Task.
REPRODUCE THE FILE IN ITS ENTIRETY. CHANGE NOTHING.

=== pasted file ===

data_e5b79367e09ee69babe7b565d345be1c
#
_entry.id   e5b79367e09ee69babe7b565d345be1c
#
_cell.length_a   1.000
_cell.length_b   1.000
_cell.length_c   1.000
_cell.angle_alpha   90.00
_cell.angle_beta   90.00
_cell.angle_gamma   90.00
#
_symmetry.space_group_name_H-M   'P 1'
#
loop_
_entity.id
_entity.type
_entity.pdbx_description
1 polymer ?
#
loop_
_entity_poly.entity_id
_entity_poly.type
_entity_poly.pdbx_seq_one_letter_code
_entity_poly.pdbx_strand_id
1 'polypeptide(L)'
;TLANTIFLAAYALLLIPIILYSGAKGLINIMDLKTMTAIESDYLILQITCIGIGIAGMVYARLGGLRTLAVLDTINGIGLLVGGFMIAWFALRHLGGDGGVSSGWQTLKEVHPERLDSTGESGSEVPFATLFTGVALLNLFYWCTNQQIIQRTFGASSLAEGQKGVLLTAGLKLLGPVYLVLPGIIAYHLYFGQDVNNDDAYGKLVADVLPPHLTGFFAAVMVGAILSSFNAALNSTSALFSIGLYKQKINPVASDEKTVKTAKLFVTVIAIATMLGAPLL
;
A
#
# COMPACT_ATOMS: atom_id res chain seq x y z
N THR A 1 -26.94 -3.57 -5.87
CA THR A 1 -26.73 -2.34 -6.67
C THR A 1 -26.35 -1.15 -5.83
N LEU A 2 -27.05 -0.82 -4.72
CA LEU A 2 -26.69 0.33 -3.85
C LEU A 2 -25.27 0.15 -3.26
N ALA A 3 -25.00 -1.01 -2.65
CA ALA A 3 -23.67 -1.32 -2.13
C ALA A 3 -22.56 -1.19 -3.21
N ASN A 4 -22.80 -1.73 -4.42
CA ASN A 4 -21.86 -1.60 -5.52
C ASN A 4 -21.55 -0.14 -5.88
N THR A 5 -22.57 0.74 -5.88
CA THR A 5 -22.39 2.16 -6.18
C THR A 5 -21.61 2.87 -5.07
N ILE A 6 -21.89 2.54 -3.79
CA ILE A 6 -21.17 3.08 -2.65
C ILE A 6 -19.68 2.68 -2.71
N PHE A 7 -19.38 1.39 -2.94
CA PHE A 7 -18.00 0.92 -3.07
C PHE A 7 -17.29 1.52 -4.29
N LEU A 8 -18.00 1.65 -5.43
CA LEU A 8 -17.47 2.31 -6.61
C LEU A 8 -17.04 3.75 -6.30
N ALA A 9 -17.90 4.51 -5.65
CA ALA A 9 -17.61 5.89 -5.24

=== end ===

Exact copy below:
data_e5b79367e09ee69babe7b565d345be1c
#
_entry.id   e5b79367e09ee69babe7b565d345be1c
#
_cell.length_a   1.000
_cell.length_b   1.000
_cell.length_c   1.000
_cell.angle_alpha   90.00
_cell.angle_beta   90.00
_cell.angle_gamma   90.00
#
_symmetry.space_group_name_H-M   'P 1'
#
loop_
_entity.id
_entity.type
_entity.pdbx_description
1 polymer ?
#
loop_
_entity_poly.entity_id
_entity_poly.type
_entity_poly.pdbx_seq_one_letter_code
_entity_poly.pdbx_strand_id
1 'polypeptide(L)'
;TLANTIFLAAYALLLIPIILYSGAKGLINIMDLKTMTAIESDYLILQITCIGIGIAGMVYARLGGLRTLAVLDTINGIGLLVGGFMIAWFALRHLGGDGGVSSGWQTLKEVHPERLDSTGESGSEVPFATLFTGVALLNLFYWCTNQQIIQRTFGASSLAEGQKGVLLTAGLKLLGPVYLVLPGIIAYHLYFGQDVNNDDAYGKLVADVLPPHLTGFFAAVMVGAILSSFNAALNSTSALFSIGLYKQKINPVASDEKTVKTAKLFVTVIAIATMLGAPLL
;
A
#
# COMPACT_ATOMS: atom_id res chain seq x y z
N THR A 1 -26.94 -3.57 -5.87
CA THR A 1 -26.73 -2.34 -6.67
C THR A 1 -26.35 -1.15 -5.83
N LEU A 2 -27.05 -0.82 -4.72
CA LEU A 2 -26.69 0.33 -3.85
C LEU A 2 -25.27 0.15 -3.26
N ALA A 3 -25.00 -1.01 -2.65
CA ALA A 3 -23.67 -1.32 -2.13
C ALA A 3 -22.56 -1.19 -3.21
N ASN A 4 -22.80 -1.73 -4.42
CA ASN A 4 -21.86 -1.60 -5.52
C ASN A 4 -21.55 -0.14 -5.88
N THR A 5 -22.57 0.74 -5.88
CA THR A 5 -22.39 2.16 -6.18
C THR A 5 -21.61 2.87 -5.07
N ILE A 6 -21.89 2.54 -3.79
CA ILE A 6 -21.17 3.08 -2.65
C ILE A 6 -19.68 2.68 -2.71
N PHE A 7 -19.38 1.39 -2.94
CA PHE A 7 -18.00 0.92 -3.07
C PHE A 7 -17.29 1.52 -4.29
N LEU A 8 -18.00 1.65 -5.43
CA LEU A 8 -17.47 2.31 -6.61
C LEU A 8 -17.04 3.75 -6.30
N ALA A 9 -17.90 4.51 -5.65
CA ALA A 9 -17.61 5.89 -5.24